The rapidly increasing population of elderly people has been accompanied by a number of challenges to the elderly, communities, and the state. The frequency of victimization of the elderly through various crimes has escalated with the criminal justice system facing increasing pressure to curb this trend. Despite all states having legislation that target protecting the adult population from crimes, wide gaps in reporting of crimes against the elderly are evident across the nation. The elderly have increasingly become more vulnerable to physical, financial, and emotional abuse. In many cases, citizens who are aware of these abuses may fail to report to the police or the elderly people themselves may fear engaging in legal battles. Many of the crimes perpetrated against the elderly to a considerable extent reflect the general state of affairs as far as criminal activities are concerned. However, some categories of crimes are more prevalent among the elderly. This paper shall discuss these categories of crimes in light of the manner and forms in which they occur. In addition, the paper shall allude to the existing gaps in reporting and efforts by the criminal justice system, and what needs to be done in order to bridge the gap.
According to the results of a recent study, the elderly people are facing an increasing frequency of abuse including widespread cases of financial exploitation and domestic violence. A salient factor which has been cited as aggravating the situation is the limited social services which the elderly people are receiving. This has been caused by little public interest as well as financial constraints facing the economy. In addition, the issue of crimes against the elderly has not received adequate attention as reflected by laxity in law enforcement and prosecution of perpetrators of the crimes. According to The Crime Report, the state and federal governments have done little to curb the situation (Tabachnick, 2009).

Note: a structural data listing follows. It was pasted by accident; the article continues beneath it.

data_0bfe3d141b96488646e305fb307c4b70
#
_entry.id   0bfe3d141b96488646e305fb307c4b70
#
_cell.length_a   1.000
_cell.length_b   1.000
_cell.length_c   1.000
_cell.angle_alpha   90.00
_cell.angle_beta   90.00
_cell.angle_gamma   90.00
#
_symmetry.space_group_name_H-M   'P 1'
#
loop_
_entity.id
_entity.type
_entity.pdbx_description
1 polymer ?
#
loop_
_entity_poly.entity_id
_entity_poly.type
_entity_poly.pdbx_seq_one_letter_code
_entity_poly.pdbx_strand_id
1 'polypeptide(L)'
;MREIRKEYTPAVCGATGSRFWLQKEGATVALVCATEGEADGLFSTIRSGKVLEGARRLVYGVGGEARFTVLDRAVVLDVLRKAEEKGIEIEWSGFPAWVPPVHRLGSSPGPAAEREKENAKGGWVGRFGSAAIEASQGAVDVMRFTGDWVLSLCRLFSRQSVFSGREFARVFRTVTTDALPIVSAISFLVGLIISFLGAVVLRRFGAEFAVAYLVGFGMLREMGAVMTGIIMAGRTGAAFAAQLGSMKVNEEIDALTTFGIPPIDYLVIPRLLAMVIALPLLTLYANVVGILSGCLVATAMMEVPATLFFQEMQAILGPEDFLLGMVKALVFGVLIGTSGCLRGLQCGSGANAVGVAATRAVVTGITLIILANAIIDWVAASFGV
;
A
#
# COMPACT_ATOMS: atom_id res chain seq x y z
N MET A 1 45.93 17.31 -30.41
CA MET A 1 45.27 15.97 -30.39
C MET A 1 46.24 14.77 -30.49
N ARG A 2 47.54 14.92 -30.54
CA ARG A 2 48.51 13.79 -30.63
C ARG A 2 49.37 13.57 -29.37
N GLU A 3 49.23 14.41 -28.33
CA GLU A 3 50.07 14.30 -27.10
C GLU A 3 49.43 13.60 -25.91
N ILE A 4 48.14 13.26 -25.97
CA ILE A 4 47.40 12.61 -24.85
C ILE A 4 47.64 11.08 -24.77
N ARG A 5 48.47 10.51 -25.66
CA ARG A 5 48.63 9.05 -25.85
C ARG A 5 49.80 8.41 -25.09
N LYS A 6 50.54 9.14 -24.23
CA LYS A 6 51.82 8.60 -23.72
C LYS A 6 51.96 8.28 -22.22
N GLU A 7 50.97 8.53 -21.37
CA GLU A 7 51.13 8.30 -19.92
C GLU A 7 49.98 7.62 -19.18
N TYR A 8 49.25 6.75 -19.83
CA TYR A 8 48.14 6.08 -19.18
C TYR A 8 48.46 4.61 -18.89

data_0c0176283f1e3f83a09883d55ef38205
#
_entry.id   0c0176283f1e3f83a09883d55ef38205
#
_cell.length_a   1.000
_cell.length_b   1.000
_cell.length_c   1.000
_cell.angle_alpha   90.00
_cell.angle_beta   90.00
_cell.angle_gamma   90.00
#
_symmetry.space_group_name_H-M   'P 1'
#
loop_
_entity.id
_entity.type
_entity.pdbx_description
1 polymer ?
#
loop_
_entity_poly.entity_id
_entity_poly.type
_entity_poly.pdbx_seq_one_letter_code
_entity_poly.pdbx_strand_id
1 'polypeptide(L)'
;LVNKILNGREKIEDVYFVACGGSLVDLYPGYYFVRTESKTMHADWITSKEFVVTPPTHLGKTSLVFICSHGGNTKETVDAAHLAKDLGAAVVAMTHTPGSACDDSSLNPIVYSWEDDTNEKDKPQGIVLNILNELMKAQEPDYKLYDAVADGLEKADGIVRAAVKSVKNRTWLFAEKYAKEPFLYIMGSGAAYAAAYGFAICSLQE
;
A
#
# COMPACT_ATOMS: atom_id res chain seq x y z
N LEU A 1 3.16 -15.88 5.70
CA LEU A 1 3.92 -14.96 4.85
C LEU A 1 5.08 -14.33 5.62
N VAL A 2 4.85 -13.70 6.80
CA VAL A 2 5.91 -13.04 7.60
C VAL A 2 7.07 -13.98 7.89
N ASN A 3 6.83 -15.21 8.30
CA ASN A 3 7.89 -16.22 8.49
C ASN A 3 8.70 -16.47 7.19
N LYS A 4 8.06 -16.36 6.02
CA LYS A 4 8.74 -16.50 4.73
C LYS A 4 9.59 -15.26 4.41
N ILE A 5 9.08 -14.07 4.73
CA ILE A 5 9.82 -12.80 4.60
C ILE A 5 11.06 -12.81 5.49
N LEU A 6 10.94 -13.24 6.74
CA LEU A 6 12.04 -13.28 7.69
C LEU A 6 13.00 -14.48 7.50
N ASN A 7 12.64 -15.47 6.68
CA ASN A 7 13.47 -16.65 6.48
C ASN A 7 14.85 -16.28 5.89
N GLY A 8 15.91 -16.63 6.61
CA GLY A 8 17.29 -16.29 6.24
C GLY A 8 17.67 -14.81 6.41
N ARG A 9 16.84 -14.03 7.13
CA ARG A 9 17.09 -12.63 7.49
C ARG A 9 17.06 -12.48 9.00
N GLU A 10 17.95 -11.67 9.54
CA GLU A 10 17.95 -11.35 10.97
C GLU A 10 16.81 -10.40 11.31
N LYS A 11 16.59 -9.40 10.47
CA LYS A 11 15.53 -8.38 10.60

Another obstacle that has stood in the way of justice for elderly victims of crime is the fact that many cases go unreported. It is estimated that tens of thousands of elderly people across the United States suffer different forms of abuse in the hands of family members, friends, or strangers masquerading as good Samaritans. Despite the fact that about 500, 000 cases of abuse against the elderly are reported every year, millions of similar cases are not reported (Crimes Against the Elderly, n.d). To add insult to injury, a significant percentage of the reported cases may end up being undocumented. The undocumentation of such cases usually leads to an inaccurate assessment of trend of crimes. Consequently, the wrong picture of the extent of these crimes may result in little effort being made by the concerned authorities. At the same time, many perpetrators of the crimes are not brought to book and this leads to a vicious cycle of criminal activities against the elderly (Payne, 2005, p. 45).
One of the most...